UI&us is about User Interface Design, User Experience design and the cognitive psychology behind design in general. It's written by Keith Lang, co-founder of Skitch; now a part of Evernote.  His views and opinions are his own and do not represent in any way the views or opinions of any company. 

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Ageing Icons with Freshness App

I've previously written about the idea of visually ageing files and folders. The aim is to provide more metadata to the user visually—which of these folders did I just put here? What's been here a long time and really needs to be filed?

In the spirit of Getting Real I've made a quick mockup app called 'Freshness' to demonstrate how these 'ageing' and 'freshness' affects might be programatically applied to any icon.

You can download the Freshness app for free and have a play. I'd love to hear your feedback. Please note that Freshness.app requires Mac OS 10.6 Snow Leopard.

Are the effects too strong, or too subtle? Does this provide real value, or is it just novelty? How else can 'age' and 'freshness' be visually displayed? 


Credit: Original Folder Icon by Guifa. 'Custom' Application icon by Sebastiaan De With. Made with Quartz Composer and turned into an Application with Kineme's QuartzBuilder.

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Reader Comments (15)

I think it needs to be more striking. I'm not usually looking at icons at such a large level. I have them scaled down to 16px or 32px max. So the haloing helps more than the deterioration.


March 20, 2010 | Unregistered CommenterAndrew

Andrew has a good point -- the effects would have to be carefully optimized for all icon sizes to be useful.

For those of us with Windows and unable to try it out, it would be nice to see the effect in context, i.e. what does it look like to have folders of several different ages side by side? Is it easy to tell the difference between old and new, and the relative age of two folders, or is it hard to distinguish more than two or three different "stages of life" of folders, when looking at them en masse?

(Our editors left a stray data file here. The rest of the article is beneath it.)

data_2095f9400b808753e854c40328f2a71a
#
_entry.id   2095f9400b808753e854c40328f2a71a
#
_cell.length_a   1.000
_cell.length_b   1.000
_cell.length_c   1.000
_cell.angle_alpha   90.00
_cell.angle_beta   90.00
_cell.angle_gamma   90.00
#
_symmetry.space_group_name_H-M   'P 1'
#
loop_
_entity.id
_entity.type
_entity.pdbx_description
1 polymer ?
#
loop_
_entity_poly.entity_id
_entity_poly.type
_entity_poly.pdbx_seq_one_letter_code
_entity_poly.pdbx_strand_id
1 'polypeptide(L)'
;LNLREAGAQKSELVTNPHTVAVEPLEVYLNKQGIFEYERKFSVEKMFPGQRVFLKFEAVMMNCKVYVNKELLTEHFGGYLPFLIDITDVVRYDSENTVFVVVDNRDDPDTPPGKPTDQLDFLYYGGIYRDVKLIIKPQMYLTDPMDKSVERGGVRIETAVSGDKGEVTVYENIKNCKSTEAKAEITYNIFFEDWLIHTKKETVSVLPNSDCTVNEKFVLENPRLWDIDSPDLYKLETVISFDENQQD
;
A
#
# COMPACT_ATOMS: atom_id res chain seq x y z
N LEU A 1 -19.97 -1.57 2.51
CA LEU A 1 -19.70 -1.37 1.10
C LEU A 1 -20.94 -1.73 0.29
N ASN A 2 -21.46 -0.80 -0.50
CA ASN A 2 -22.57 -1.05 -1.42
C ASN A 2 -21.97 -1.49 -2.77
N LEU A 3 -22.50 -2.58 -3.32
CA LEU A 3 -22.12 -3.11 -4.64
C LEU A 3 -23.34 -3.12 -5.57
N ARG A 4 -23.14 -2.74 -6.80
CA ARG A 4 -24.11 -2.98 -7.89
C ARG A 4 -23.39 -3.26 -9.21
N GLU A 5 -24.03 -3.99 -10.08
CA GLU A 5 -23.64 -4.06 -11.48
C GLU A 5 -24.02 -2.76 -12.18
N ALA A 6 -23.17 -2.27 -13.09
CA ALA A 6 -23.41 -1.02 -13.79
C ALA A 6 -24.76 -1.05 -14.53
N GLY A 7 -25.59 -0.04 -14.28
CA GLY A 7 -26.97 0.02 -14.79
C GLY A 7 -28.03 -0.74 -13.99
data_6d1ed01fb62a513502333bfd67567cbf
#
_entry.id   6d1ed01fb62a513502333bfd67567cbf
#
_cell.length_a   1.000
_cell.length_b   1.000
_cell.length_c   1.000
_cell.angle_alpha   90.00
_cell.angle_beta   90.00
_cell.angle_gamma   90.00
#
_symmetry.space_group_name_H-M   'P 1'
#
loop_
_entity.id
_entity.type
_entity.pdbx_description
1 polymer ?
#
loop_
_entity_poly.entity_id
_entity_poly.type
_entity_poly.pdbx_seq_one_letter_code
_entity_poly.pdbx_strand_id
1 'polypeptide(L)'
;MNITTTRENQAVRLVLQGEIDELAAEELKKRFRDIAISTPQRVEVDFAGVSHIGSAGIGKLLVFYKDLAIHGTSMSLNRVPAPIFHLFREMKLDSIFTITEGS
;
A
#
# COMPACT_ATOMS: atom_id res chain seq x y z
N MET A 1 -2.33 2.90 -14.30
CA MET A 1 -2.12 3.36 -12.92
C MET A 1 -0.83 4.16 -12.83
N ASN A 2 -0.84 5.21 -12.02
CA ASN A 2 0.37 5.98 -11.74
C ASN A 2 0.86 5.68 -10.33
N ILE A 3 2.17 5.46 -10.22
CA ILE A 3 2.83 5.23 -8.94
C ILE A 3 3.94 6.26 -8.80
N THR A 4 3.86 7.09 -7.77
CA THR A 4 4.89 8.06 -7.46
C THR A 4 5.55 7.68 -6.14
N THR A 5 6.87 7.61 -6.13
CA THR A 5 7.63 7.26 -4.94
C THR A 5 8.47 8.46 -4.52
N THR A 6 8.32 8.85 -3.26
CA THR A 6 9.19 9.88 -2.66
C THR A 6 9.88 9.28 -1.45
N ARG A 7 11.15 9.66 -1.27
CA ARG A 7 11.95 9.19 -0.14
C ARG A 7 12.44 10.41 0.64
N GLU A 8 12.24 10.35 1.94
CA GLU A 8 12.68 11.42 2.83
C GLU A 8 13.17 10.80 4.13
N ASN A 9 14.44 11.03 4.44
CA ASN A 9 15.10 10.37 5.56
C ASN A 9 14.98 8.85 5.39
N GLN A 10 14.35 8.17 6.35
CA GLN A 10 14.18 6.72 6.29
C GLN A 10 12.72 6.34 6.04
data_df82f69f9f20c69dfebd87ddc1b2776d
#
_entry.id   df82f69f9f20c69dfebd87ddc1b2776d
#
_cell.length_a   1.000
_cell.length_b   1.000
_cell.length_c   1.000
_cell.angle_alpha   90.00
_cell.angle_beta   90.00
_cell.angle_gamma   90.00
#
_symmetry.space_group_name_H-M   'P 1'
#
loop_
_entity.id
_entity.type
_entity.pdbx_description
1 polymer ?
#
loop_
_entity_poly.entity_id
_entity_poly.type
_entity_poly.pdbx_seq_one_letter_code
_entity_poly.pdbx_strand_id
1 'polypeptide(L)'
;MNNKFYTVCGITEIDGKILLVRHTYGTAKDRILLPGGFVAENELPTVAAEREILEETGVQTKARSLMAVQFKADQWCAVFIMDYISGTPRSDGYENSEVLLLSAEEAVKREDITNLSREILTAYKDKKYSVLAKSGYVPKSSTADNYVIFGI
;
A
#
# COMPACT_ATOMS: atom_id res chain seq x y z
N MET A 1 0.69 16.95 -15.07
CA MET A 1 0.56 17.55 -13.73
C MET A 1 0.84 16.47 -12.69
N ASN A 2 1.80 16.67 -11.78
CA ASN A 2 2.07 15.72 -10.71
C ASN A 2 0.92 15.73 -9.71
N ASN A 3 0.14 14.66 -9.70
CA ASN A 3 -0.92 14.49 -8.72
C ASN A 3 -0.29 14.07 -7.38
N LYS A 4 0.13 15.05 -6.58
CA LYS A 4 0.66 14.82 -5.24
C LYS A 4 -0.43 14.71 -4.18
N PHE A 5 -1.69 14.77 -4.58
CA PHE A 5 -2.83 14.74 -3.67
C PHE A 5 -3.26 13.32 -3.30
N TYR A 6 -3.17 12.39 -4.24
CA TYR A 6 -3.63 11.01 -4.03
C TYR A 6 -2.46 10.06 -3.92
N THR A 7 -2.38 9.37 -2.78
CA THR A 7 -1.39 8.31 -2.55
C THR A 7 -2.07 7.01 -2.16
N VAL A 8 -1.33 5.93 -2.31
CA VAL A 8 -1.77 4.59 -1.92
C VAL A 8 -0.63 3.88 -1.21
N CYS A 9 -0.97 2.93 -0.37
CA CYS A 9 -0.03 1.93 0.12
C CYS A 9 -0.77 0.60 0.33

March 20, 2010 | Unregistered CommenterGuy

I downloaded the Freshness app and played with it. I think that the changes are too subtle.

I like the idea of showing the age of folders in general. But rather than doing it in an "analog" fashion, how about doing it using 2 or 3 visuals (or stages) only? If the folder is brand new and never used, it would show the yellow sparkle. If it hasn't been opened in over, say, 6 months, it will turn darker or have an aging effect to it. This would be a simpler first step.

March 20, 2010 | Unregistered CommenterHisham Abboud

I pretty much agree with these sentiments. I think it's a good idea in general to show age (or rather, age since last time updated). I also feel like they need to be less subtle, more apparent at smaller resolutions, and you probably only need 3-4 states.

March 20, 2010 | Unregistered CommenterJosh

Thanks all — I appreciate the feedback…

- More obvious changes, which appropriately
- Quantified steps, rather than continuos

Do you think iconographic (sparkle) VS image processing (desturation ) is better?